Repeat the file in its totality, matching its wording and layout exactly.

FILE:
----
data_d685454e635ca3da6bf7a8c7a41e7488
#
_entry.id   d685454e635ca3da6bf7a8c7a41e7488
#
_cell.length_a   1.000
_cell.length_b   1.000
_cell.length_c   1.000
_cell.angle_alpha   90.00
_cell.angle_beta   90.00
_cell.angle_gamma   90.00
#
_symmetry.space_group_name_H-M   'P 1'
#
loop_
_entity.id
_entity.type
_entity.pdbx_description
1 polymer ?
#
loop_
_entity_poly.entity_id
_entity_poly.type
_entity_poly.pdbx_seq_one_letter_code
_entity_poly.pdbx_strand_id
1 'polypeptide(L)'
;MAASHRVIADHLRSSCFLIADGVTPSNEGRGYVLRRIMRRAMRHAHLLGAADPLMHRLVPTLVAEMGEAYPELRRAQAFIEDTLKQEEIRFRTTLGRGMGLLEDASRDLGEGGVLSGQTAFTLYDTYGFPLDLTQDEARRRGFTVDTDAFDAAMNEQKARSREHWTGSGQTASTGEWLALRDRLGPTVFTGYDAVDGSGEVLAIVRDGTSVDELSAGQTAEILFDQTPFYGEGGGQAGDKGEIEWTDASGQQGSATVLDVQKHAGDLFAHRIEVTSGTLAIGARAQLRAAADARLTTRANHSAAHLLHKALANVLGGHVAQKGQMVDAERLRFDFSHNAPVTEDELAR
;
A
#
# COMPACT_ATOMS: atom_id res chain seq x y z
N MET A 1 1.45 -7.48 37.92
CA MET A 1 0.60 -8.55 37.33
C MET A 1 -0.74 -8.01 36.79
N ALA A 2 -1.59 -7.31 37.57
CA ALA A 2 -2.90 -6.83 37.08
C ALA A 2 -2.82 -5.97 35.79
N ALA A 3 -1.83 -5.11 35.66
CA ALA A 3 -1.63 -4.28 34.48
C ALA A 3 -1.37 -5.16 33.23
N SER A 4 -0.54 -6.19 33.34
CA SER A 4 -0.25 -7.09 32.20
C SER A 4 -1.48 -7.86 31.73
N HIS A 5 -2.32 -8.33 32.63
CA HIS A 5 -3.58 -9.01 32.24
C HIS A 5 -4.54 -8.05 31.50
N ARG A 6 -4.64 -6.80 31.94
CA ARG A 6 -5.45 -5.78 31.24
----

data_d685454e635ca3da6bf7a8c7a41e7488
#
_entry.id   d685454e635ca3da6bf7a8c7a41e7488
#
_cell.length_a   1.000
_cell.length_b   1.000
_cell.length_c   1.000
_cell.angle_alpha   90.00
_cell.angle_beta   90.00
_cell.angle_gamma   90.00
#
_symmetry.space_group_name_H-M   'P 1'
#
loop_
_entity.id
_entity.type
_entity.pdbx_description
1 polymer ?
#
loop_
_entity_poly.entity_id
_entity_poly.type
_entity_poly.pdbx_seq_one_letter_code
_entity_poly.pdbx_strand_id
1 'polypeptide(L)'
;MAASHRVIADHLRSSCFLIADGVTPSNEGRGYVLRRIMRRAMRHAHLLGAADPLMHRLVPTLVAEMGEAYPELRRAQAFIEDTLKQEEIRFRTTLGRGMGLLEDASRDLGEGGVLSGQTAFTLYDTYGFPLDLTQDEARRRGFTVDTDAFDAAMNEQKARSREHWTGSGQTASTGEWLALRDRLGPTVFTGYDAVDGSGEVLAIVRDGTSVDELSAGQTAEILFDQTPFYGEGGGQAGDKGEIEWTDASGQQGSATVLDVQKHAGDLFAHRIEVTSGTLAIGARAQLRAAADARLTTRANHSAAHLLHKALANVLGGHVAQKGQMVDAERLRFDFSHNAPVTEDELAR
;
A
#
# COMPACT_ATOMS: atom_id res chain seq x y z
N MET A 1 1.45 -7.48 37.92
CA MET A 1 0.60 -8.55 37.33
C MET A 1 -0.74 -8.01 36.79
N ALA A 2 -1.59 -7.31 37.57
CA ALA A 2 -2.90 -6.83 37.08
C ALA A 2 -2.82 -5.97 35.79
N ALA A 3 -1.83 -5.11 35.66
CA ALA A 3 -1.63 -4.28 34.48
C ALA A 3 -1.37 -5.16 33.23
N SER A 4 -0.54 -6.19 33.34
CA SER A 4 -0.25 -7.09 32.20
C SER A 4 -1.48 -7.86 31.73
N HIS A 5 -2.32 -8.33 32.63
CA HIS A 5 -3.58 -9.01 32.24
C HIS A 5 -4.54 -8.05 31.50
N ARG A 6 -4.64 -6.80 31.94
CA ARG A 6 -5.45 -5.78 31.24